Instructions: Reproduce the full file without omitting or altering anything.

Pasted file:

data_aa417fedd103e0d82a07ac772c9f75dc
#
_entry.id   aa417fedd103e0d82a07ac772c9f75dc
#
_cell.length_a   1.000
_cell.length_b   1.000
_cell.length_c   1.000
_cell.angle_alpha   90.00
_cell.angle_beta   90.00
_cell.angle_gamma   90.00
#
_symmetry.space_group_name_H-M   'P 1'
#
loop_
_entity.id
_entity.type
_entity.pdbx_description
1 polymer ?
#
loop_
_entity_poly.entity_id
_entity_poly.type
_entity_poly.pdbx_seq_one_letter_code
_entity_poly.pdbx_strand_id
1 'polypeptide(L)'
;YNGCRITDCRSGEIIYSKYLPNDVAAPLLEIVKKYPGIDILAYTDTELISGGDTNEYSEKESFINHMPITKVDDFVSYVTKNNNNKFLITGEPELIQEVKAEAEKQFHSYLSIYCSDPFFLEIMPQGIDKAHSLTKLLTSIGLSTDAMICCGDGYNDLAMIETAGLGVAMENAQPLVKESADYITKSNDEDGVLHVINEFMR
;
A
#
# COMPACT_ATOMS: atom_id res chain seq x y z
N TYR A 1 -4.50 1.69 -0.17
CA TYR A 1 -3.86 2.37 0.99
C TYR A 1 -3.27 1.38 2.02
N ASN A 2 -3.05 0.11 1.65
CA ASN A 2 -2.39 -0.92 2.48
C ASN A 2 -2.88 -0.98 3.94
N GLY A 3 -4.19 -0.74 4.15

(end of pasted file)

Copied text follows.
data_aa417fedd103e0d82a07ac772c9f75dc
#
_entry.id   aa417fedd103e0d82a07ac772c9f75dc
#
_cell.length_a   1.000
_cell.length_b   1.000
_cell.length_c   1.000
_cell.angle_alpha   90.00
_cell.angle_beta   90.00
_cell.angle_gamma   90.00
#
_symmetry.space_group_name_H-M   'P 1'
#
loop_
_entity.id
_entity.type
_entity.pdbx_description
1 polymer ?
#
loop_
_entity_poly.entity_id
_entity_poly.type
_entity_poly.pdbx_seq_one_letter_code
_entity_poly.pdbx_strand_id
1 'polypeptide(L)'
;YNGCRITDCRSGEIIYSKYLPNDVAAPLLEIVKKYPGIDILAYTDTELISGGDTNEYSEKESFINHMPITKVDDFVSYVTKNNNNKFLITGEPELIQEVKAEAEKQFHSYLSIYCSDPFFLEIMPQGIDKAHSLTKLLTSIGLSTDAMICCGDGYNDLAMIETAGLGVAMENAQPLVKESADYITKSNDEDGVLHVINEFMR
;
A
#
# COMPACT_ATOMS: atom_id res chain seq x y z
N TYR A 1 -4.50 1.69 -0.17
CA TYR A 1 -3.86 2.37 0.99
C TYR A 1 -3.27 1.38 2.02
N ASN A 2 -3.05 0.11 1.65
CA ASN A 2 -2.39 -0.92 2.48
C ASN A 2 -2.88 -0.98 3.94
N GLY A 3 -4.19 -0.74 4.15